Irvine, CA, January 10, 2014 --(PR.com
)-- Defining the role of an incentive plan in a compensation structure is critical and often misunderstood by many business leaders, according to Ken Gibson, senior vice president at The VisionLink Advisory Group, a compensation consulting firm headquartered in Irvine, CA. As a result, many companies either misuse incentives or abandon them altogether thinking they have no real impact on performance.
Much of the literature on the subject in recent years simplifies the issue and suggests incentive plans don’t really “work,” the VisionLink principal asserts. He believes there is a critical role incentives should play.
“If the view is that incentives don’t really change behavior, then I agree with that,” Gibson said. “However, that isn’t the role of an incentive and it misses the point. What companies need to do is define what it means to create value in the business and have a philosophy about sharing it with those responsible for its creation. When incentives are turned into 'value sharing plans,' they take on a different meaning and have a different impact.”
The compensation firm leader will discuss the proper role of incentives in a webinar on January 28, 2014 entitled, “Do Incentive Plans Really Work?” Registration for the free broadcast can be accessed at: http://www.vladvisors.com/compensation-knowledge-center/webinars/e-131-do-incentive-plans-really-work.aspx.
Gibson explained that compensation in general—and incentives specifically—are a way of framing the financial partnership a company has with its employees. “If you do away with incentives, or what we prefer to call value sharing plans, you fundamentally alter the nature of the relationship between key producers and the organization. The best talent wants to know that if they help create value, there’s a mechanism for sharing it. In that context, whether a plan ‘works’ or not has to do with whether it is creating alignment between the way people are paid and the growth objectives of the business they are responsible for achieving.”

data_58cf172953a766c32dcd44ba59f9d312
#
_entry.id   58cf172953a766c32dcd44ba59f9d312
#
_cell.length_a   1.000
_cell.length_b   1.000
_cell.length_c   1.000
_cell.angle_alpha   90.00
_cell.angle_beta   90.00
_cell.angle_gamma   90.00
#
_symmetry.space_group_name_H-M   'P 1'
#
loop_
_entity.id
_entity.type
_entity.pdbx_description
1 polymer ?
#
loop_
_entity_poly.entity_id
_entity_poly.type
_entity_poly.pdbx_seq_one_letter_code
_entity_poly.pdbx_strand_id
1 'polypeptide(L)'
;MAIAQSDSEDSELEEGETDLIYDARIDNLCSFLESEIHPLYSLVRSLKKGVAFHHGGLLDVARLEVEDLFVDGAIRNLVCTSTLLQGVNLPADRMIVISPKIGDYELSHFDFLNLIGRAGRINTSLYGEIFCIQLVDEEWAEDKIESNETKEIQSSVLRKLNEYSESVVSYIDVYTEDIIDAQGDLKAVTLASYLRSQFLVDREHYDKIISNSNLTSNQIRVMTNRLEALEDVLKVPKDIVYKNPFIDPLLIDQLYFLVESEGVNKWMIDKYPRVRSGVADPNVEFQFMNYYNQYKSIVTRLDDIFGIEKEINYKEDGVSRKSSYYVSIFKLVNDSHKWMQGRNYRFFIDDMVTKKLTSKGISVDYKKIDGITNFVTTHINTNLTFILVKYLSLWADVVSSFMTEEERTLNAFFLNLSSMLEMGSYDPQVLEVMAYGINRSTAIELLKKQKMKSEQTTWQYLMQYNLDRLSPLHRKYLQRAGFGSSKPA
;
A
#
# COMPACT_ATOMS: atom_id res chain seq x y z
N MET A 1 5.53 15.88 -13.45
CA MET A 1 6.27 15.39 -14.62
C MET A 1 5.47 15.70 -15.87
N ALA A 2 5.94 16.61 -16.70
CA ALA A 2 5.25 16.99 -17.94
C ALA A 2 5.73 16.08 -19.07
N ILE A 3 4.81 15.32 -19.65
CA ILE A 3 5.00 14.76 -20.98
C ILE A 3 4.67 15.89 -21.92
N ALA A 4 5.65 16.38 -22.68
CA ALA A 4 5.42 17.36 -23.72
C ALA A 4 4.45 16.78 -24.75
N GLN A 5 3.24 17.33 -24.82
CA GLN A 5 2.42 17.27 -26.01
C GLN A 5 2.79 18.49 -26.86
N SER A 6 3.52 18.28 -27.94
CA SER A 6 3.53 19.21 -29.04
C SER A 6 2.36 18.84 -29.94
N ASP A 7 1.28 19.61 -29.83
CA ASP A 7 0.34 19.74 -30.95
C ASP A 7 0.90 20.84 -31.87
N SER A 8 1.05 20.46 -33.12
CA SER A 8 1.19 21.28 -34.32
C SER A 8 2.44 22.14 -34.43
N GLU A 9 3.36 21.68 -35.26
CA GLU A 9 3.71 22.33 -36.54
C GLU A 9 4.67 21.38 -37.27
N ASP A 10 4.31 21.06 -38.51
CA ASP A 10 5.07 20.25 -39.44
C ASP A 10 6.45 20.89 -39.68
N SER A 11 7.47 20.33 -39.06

The compensation consultant further explained that a company has to be able to determine which kind of value sharing is most needed at a given point in time and therefore should be given the highest priority. Sales incentives, for example, help define individual roles on a sales team and how completion of each part of the sales process should be rewarded. Performance incentives, on the other hand, create focus on the revenue engine of the company and what needs to happen “this year” to ensure the business model is succeeding. Growth incentives share value that is created over an extended period of time—typically three years or more.
“Ultimately, most companies will need all three kinds of incentives to build a value proposition that will attract and retain the best talent,” Gibson summarized. “Each is a strategic tool to help communicate ‘what’s important’ and the outcomes the company, department or individual should be focused on achieving.” He went on to explain that each plays a critical role in creating a unified financial vision for growing the business, which the pay consultant considers to be the ultimate role of compensation in an organization.
In the webinar on January 28, the VisionLink principal will discuss these concepts in detail and help organizations understand the proper role of incentives and how they can be made more effective.